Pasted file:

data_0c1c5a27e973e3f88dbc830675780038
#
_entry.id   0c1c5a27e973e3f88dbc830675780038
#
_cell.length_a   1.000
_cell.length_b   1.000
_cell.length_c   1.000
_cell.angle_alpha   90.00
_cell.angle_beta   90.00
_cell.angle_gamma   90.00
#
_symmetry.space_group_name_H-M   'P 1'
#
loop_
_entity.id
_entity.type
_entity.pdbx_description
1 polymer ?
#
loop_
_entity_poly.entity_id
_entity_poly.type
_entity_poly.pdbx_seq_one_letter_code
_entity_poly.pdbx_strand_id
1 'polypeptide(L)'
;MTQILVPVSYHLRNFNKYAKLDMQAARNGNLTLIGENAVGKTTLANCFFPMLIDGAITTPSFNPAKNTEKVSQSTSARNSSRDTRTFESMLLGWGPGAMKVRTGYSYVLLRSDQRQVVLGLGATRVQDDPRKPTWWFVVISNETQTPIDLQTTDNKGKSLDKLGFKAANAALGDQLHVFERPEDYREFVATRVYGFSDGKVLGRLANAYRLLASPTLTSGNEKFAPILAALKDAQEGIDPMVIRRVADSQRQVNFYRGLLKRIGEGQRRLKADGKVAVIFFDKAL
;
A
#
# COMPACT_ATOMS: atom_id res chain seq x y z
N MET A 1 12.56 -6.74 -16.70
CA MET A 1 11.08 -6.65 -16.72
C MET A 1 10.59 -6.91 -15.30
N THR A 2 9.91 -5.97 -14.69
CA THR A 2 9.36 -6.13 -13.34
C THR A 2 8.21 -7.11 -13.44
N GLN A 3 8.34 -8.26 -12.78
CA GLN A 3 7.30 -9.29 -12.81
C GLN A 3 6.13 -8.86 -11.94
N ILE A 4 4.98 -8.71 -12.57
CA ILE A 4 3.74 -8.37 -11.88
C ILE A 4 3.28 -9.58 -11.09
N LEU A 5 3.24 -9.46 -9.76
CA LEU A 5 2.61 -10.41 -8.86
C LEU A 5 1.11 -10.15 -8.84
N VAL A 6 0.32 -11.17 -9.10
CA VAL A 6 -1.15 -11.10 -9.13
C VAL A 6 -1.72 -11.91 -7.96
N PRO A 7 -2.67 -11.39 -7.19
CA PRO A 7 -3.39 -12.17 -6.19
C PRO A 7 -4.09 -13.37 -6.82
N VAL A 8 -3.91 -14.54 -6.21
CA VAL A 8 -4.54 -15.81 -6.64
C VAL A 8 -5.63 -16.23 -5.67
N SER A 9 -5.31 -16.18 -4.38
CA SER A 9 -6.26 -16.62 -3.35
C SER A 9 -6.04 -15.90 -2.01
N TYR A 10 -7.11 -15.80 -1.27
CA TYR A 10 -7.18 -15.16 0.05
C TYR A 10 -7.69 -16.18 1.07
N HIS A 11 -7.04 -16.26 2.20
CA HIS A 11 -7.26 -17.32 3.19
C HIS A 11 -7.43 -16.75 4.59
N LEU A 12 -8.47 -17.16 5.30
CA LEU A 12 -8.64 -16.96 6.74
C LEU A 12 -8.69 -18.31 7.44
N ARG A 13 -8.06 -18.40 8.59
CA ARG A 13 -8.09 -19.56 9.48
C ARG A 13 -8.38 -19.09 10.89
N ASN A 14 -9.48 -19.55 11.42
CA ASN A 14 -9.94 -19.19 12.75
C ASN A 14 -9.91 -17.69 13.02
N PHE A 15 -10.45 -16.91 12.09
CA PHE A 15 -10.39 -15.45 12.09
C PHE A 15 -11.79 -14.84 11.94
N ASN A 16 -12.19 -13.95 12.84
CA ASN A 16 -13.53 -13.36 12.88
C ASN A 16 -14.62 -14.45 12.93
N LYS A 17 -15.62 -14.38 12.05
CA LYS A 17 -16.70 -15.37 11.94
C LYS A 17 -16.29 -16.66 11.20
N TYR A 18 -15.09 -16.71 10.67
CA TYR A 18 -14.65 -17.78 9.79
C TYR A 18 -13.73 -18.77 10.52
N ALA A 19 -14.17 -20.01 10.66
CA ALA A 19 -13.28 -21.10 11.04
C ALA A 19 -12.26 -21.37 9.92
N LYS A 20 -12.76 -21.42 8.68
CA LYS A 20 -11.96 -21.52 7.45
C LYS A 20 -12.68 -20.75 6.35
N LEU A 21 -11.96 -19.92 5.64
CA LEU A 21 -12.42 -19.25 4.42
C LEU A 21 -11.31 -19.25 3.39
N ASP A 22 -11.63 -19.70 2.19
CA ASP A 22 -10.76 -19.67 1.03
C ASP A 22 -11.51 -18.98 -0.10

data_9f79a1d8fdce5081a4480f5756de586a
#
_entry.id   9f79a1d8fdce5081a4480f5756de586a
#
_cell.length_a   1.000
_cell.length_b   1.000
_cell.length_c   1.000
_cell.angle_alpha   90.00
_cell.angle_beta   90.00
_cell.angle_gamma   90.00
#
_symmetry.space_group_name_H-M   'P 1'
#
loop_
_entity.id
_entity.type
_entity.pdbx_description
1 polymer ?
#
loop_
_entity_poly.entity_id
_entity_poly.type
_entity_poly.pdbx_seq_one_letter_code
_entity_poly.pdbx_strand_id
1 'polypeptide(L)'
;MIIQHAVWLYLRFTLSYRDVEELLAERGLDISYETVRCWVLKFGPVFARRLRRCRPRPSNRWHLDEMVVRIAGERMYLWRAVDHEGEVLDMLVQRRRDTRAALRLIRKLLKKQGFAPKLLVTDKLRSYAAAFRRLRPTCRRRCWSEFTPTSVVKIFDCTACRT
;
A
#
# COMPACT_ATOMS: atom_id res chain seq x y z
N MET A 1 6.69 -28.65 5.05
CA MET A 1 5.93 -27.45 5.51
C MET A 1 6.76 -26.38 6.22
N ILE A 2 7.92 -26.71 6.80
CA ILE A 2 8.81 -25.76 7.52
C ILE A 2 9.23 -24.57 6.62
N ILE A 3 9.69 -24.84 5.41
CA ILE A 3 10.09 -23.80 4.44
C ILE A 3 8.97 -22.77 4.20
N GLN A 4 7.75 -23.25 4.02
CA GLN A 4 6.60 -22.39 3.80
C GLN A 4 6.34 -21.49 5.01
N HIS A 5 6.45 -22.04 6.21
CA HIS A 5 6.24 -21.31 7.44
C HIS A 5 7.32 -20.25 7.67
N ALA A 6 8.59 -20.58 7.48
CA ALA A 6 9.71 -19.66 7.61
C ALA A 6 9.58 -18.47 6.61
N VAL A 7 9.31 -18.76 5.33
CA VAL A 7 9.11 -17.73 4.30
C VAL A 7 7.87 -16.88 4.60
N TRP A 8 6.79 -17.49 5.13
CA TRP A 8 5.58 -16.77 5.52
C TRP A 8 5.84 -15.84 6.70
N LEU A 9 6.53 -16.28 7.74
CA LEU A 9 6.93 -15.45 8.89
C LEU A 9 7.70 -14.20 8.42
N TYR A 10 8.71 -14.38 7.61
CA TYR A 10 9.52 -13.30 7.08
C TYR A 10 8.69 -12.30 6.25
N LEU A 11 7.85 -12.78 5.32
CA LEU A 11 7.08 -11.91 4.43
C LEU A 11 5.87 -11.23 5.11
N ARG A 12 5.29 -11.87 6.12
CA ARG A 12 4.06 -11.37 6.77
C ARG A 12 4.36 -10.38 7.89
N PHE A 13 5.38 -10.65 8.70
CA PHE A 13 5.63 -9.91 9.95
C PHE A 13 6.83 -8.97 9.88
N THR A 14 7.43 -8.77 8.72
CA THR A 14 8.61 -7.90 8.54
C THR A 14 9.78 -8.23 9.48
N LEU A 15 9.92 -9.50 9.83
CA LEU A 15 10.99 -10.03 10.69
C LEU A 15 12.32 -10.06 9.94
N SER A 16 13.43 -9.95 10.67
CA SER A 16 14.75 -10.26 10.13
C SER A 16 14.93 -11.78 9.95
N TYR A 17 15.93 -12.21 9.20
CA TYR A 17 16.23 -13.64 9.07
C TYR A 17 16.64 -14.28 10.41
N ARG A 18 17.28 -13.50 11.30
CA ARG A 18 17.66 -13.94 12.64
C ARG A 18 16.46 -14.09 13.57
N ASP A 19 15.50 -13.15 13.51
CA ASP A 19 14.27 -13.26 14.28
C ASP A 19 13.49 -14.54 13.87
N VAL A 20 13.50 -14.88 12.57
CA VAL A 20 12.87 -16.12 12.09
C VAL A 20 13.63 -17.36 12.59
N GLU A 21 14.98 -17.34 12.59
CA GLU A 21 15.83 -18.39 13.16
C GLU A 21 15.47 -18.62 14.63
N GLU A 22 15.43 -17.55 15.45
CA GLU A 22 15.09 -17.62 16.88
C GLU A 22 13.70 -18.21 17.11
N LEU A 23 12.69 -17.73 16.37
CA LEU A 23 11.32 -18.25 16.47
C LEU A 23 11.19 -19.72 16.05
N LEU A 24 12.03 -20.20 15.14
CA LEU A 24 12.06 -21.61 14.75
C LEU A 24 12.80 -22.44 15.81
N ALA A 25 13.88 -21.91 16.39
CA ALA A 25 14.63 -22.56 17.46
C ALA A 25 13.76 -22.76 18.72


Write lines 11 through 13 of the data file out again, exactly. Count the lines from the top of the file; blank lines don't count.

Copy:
#
_symmetry.space_group_name_H-M   'P 1'
#